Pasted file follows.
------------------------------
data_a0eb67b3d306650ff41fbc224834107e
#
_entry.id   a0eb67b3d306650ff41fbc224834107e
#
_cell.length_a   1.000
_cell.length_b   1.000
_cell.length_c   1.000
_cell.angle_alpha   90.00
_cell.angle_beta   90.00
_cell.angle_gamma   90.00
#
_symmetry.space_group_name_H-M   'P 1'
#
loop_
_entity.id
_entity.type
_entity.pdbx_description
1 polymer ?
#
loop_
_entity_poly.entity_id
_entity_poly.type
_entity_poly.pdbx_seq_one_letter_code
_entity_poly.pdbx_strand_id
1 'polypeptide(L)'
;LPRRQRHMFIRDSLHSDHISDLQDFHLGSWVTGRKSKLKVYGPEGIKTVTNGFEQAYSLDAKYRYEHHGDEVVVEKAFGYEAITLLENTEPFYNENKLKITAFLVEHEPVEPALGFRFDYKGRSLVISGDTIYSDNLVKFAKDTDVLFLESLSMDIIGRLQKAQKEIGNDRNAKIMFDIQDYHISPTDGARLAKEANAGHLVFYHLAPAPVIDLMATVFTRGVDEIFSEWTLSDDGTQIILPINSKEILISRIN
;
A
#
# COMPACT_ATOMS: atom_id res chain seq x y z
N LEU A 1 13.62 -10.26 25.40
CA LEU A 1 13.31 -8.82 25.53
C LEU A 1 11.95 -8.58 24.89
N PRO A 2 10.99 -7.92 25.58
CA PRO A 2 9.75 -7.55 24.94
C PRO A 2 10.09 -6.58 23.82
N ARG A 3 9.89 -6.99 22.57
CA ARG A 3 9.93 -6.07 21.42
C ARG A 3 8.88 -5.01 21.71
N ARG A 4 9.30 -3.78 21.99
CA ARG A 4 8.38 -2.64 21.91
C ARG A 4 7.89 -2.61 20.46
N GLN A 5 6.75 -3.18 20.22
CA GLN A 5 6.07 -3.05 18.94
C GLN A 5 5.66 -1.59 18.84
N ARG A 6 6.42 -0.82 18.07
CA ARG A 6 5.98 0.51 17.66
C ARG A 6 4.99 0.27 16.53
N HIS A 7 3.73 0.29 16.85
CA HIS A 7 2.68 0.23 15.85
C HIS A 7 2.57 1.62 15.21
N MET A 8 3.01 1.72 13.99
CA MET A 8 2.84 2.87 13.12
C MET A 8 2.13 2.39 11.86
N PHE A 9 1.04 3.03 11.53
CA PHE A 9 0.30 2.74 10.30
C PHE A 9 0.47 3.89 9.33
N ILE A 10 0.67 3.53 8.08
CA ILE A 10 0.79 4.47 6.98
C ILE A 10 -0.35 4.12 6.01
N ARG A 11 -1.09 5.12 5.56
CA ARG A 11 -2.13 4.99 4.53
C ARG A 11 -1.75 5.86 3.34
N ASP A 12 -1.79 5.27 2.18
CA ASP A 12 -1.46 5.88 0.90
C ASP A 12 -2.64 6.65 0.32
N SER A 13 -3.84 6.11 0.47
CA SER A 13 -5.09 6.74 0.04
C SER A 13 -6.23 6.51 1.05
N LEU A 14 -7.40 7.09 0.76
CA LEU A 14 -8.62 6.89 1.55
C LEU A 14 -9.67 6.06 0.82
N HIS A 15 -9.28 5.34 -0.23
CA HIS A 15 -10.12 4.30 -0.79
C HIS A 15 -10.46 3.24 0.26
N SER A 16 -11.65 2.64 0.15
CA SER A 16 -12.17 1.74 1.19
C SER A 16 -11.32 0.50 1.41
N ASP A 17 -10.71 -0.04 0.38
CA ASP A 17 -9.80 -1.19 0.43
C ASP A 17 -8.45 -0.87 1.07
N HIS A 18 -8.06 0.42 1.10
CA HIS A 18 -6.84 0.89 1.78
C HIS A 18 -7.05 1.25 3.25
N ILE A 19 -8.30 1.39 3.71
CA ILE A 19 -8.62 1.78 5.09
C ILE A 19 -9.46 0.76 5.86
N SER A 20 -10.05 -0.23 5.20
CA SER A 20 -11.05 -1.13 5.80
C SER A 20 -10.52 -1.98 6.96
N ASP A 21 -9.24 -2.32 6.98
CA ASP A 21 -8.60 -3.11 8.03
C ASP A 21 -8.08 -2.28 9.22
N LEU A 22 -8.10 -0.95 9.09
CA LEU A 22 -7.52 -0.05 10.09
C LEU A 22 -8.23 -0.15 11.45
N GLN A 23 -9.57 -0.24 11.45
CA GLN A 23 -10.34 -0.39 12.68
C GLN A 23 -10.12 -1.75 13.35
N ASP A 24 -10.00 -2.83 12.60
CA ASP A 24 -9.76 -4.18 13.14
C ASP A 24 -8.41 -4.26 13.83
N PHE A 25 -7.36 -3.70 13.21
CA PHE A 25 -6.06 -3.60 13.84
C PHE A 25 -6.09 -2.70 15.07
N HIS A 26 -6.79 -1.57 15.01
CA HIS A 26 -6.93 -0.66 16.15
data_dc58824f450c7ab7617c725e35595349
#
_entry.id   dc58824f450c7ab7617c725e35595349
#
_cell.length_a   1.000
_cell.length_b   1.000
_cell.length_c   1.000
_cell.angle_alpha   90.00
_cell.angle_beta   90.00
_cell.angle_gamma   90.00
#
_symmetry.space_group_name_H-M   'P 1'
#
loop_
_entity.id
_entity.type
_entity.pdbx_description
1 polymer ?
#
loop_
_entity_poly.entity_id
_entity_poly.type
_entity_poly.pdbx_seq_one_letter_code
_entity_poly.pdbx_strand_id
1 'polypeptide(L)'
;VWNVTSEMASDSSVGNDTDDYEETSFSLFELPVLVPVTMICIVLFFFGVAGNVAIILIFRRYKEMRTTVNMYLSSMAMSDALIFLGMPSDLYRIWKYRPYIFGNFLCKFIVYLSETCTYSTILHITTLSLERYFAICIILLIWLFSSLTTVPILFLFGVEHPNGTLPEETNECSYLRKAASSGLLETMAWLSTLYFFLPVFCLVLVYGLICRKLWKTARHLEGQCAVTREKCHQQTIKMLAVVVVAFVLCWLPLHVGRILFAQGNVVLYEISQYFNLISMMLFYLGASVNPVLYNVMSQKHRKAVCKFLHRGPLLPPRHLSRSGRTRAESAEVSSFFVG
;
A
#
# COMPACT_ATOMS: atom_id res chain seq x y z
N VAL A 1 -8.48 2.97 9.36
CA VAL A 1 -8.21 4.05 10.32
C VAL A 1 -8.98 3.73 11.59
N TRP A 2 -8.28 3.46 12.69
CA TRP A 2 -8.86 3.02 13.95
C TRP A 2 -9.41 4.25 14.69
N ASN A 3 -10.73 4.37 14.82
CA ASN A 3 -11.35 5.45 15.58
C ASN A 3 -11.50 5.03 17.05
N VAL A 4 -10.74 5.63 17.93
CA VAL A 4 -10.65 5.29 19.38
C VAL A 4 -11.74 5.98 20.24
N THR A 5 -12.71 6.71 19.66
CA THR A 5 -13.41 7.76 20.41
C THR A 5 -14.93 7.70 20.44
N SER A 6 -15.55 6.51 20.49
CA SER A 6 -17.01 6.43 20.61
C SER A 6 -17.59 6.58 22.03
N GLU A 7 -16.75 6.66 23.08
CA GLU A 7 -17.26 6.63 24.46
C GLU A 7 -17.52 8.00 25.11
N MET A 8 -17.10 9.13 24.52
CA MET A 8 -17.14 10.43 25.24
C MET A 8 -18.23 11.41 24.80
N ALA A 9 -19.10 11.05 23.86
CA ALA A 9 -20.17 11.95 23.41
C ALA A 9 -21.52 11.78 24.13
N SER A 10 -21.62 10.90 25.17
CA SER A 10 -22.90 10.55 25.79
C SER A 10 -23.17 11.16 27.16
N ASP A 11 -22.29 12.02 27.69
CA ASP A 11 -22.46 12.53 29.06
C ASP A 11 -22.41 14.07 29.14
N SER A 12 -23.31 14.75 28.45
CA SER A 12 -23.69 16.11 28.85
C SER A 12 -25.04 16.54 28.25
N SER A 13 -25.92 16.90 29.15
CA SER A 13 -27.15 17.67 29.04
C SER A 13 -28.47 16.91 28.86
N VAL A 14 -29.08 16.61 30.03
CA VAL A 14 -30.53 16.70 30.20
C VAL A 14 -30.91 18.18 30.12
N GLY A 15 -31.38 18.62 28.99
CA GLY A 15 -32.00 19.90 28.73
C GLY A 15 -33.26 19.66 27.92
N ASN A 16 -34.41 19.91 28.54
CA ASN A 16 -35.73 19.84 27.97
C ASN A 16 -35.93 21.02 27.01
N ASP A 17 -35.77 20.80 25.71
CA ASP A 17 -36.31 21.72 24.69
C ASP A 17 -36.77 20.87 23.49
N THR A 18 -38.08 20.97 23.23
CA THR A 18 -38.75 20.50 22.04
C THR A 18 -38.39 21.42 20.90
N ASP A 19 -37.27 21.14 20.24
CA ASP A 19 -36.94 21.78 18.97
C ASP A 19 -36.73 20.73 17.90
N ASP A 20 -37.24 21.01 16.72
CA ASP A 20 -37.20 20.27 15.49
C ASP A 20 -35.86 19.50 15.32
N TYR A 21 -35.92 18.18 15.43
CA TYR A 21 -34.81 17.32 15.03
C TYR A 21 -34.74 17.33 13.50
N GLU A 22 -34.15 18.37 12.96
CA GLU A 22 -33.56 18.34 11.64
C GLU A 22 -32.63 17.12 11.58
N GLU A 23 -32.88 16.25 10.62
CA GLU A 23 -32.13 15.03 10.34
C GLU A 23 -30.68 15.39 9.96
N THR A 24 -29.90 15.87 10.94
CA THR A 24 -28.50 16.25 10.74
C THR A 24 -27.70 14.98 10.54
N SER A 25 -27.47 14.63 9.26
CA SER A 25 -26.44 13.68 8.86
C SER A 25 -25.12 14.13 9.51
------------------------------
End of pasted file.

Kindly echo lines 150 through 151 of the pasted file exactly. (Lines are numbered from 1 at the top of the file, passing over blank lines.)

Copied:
N THR A 5 -12.71 6.71 19.66
CA THR A 5 -13.41 7.76 20.41